Tory Whanau: Extraordinary moment New Zealand mayor is forced to admit she has a drinking problem – as footage of her in a drunken stupor emerges online

A major city mayor has admitted to having a drinking problem after images of her drunk were again found to be circulating online.

Tory Whanau, the mayor of New Zealand’s capital Wellington, made headlines in July when she reportedly left a restaurant without paying the bill after telling a waiter, “Do you know who I am?”

The latest incident involving the mayor took place on November 18 at the city’s Havana Bar, during which she and another person were ‘visibly’ drunk.

Ms Whanau said in a written statement on Wednesday that she had a problem with alcohol and indicated that the incident was recorded to her “great shame and embarrassment”.

“I sought advice from my friends, family and colleagues and have since sought professional help,” the mayor said.

Tory Whanau (photo), the mayor of the New Zealand capital Wellington, has admitted to having an alcohol problem

She added that “leadership positions in public office are not for everyday people struggling with addiction, mental health issues or any other illness that carries a stigma.

“We have seen this happen recently with career-ending moments from politicians across the political spectrum,” her statement said.

“I’m a flawed person, but I care deeply about this city. I will continue to represent the hopes and aspirations of my local community and I will do this with the compassion and care of those around me and the professional help that is needed.”

After speaking out about her problem and saying she plans to stay on as mayor, Ms Whanau said others struggling with alcohol problems can “get help and still commit to your passions, work, family and friends in a way that makes sense.

“We are complex, multi-layered people and deserve love,” she said.

Another Wellington councilor, Diane Calvert, told the radio station Newstalk ZB she hoped Ms Whanau got the help she needed.

“As a council we need to make sure we have the right resources because as mayor you have certain responsibilities, especially in emergency situations and disaster response, and of course we have our long-term plan in the works. ,’ she said.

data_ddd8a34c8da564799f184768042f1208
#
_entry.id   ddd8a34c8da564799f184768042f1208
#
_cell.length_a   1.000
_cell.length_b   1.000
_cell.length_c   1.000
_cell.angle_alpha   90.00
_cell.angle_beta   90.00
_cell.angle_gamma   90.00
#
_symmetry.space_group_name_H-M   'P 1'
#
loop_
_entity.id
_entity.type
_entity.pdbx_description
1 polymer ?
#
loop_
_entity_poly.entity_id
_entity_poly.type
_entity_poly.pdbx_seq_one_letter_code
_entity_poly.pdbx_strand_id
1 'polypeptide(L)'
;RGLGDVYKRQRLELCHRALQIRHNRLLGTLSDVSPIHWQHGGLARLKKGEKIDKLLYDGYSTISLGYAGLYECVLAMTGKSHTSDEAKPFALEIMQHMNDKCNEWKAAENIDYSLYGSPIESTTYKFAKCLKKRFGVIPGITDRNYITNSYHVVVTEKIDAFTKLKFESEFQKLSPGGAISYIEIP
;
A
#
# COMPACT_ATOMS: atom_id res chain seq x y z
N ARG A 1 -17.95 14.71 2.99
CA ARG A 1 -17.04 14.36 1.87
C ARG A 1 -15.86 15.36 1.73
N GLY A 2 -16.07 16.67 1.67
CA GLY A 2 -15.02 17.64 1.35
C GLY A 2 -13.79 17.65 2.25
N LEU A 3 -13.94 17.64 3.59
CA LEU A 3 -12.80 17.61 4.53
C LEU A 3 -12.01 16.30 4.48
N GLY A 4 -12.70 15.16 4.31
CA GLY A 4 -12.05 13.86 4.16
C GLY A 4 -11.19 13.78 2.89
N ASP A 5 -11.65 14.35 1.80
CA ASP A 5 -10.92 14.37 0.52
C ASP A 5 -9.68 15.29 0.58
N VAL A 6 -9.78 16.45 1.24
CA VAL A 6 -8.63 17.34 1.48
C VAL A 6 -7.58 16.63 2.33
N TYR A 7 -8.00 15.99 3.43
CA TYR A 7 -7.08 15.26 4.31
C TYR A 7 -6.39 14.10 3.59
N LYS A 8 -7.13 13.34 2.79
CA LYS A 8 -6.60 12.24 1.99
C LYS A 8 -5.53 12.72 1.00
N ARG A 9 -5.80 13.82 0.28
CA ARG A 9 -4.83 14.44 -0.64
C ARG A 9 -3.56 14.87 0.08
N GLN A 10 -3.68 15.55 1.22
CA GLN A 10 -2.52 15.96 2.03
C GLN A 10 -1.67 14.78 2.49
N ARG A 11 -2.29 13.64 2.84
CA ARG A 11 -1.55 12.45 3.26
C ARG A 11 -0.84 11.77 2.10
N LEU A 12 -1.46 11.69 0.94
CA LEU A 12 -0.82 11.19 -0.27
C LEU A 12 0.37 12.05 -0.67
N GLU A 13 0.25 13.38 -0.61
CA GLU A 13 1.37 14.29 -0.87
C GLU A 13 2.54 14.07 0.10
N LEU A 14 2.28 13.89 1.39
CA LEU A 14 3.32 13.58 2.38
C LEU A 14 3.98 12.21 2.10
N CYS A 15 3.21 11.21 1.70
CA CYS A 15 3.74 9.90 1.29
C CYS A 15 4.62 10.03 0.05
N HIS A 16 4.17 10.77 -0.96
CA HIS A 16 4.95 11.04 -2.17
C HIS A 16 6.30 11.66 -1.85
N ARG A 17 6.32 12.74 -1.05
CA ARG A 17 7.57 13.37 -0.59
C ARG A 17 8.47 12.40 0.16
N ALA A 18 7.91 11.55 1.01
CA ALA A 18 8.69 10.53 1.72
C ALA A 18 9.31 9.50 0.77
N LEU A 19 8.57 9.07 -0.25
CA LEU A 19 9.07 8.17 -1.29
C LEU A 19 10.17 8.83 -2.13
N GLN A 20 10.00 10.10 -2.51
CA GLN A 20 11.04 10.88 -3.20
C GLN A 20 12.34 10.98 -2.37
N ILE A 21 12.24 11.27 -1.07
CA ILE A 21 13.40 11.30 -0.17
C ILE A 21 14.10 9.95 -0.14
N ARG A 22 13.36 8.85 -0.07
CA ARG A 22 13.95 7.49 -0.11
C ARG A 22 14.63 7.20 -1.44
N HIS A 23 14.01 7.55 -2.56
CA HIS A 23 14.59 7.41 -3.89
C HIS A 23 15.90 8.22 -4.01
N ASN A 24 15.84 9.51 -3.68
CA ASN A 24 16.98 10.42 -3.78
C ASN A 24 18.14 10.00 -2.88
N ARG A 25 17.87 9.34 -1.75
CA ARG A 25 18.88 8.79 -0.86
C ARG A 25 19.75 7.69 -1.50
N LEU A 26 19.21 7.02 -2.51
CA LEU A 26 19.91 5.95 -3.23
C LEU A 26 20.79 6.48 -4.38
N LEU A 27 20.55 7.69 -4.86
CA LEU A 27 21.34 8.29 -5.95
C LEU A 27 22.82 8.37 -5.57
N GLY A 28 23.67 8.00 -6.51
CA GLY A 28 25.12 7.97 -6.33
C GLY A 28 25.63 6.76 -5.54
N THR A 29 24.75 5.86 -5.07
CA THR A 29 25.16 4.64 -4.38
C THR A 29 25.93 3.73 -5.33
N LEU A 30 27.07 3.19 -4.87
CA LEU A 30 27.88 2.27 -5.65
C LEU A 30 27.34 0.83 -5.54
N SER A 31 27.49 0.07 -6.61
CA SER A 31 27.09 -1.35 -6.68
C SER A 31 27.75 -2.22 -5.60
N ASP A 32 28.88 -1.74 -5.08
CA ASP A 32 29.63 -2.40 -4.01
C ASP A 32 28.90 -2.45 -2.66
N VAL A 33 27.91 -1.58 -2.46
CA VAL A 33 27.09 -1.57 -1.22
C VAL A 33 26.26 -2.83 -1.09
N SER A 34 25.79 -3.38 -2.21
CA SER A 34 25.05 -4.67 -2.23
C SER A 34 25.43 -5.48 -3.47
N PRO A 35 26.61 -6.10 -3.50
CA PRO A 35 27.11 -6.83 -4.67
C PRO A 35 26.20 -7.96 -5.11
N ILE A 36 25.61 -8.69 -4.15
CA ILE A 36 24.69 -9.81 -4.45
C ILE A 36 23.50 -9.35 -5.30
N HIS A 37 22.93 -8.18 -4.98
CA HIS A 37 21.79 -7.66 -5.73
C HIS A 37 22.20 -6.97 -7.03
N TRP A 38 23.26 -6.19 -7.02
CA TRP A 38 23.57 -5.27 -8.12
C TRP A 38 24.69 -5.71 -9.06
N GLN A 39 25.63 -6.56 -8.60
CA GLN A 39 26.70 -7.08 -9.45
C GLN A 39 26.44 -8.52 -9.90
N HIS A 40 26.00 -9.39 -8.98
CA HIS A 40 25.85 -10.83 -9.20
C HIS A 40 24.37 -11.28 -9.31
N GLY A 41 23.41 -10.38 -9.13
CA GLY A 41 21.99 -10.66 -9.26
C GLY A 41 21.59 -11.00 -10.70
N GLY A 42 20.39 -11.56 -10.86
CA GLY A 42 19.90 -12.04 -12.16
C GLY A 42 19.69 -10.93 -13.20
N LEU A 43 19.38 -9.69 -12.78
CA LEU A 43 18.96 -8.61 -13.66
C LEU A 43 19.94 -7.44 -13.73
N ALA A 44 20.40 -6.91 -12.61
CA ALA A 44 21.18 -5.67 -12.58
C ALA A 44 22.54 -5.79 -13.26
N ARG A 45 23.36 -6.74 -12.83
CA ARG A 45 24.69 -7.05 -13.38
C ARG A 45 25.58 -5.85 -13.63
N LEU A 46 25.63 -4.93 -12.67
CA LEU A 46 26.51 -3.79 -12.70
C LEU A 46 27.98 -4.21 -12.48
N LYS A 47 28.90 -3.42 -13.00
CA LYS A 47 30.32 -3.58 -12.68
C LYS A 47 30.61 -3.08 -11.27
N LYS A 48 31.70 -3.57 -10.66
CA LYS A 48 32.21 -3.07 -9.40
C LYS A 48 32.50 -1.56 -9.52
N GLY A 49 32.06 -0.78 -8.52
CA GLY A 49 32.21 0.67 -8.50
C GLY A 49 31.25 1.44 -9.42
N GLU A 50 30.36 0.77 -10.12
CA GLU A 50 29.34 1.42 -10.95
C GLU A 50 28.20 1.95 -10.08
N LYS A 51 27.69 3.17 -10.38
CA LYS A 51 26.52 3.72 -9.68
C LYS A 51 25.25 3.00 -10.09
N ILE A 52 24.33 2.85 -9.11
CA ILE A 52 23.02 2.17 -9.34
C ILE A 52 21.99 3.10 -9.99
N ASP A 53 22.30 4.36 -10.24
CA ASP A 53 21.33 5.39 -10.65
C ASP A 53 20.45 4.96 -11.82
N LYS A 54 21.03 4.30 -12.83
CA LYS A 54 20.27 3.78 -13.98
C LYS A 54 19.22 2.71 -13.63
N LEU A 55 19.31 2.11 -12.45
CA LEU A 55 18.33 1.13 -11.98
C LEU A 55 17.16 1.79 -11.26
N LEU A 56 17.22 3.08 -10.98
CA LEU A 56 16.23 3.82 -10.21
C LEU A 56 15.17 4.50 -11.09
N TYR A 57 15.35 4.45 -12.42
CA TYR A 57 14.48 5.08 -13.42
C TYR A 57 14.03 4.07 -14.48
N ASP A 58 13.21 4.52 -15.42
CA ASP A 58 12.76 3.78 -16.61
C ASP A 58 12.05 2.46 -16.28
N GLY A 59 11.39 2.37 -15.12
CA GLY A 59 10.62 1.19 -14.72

Ms Calvert said councilors were surprised by Ms Whanau’s statement.

“We had no idea, although I have to say we haven’t seen much of the mayor in recent months,” she said.

In July, video emerged of Ms Whanau's interaction with a waiter while holding a bottle of wine (pictured)

In July, video emerged of Ms Whanau’s interaction with a waiter while holding a bottle of wine (pictured)

Roger Young, the owner of the Havana bar, said he was at the scene when the images of the mayor were filmed.

“All my staff said you and your friends were very respectful and just having a good time,” he wrote on social media.

‘It makes me deeply sad that we can no longer just go out and have fun. You guys were great and you are always welcome at Havana Bar.”

Ms Whanau responded and thanked Mr Young for his expression of support.

Tamatha Paul, who was elected to the New Zealand parliament for the Green party in last month’s general election, said on social media: ‘This changing of the world is cruel. Especially if you are a wahine (female) Maori.

“I send all my love and support to our mayor, who is kind, courageous and has a lot to offer our city,” Ms. Paul said.

In July, Ms Whanau strongly denied asking a waiter: “Do you know who I am?” or that she was drunk at the Old Quarter Vietnamese fusion restaurant.

But the 40-year-old did admit she was ‘tipsy’ and left without paying the bill due to a ‘miscommunication’ with friends that left her feeling ‘mortified’.

After speaking out about her problem and saying she planned to remain mayor, Ms Whanau (pictured) encouraged others struggling with alcohol problems to seek help

After speaking out about her problem and saying she planned to remain mayor, Ms Whanau (pictured) encouraged others struggling with alcohol problems to seek help

She said she was “a bit cheerful after a few wines and a hearty meal” but the fact that she wasn’t wearing make-up was mistaken for drunkenness.

Andrew Jenkins, the waiter who served her, claimed at one point that she was holding a bottle of wine as she asked him, “Do you know who I am?”

He didn’t know who she was but suspected she was a politician, which would have led to Ms Whanau saying: “I’m the mayor, can you do your thing?”

The mayor dismissed the interaction, saying, “I just wouldn’t say that. I deny that I said that.’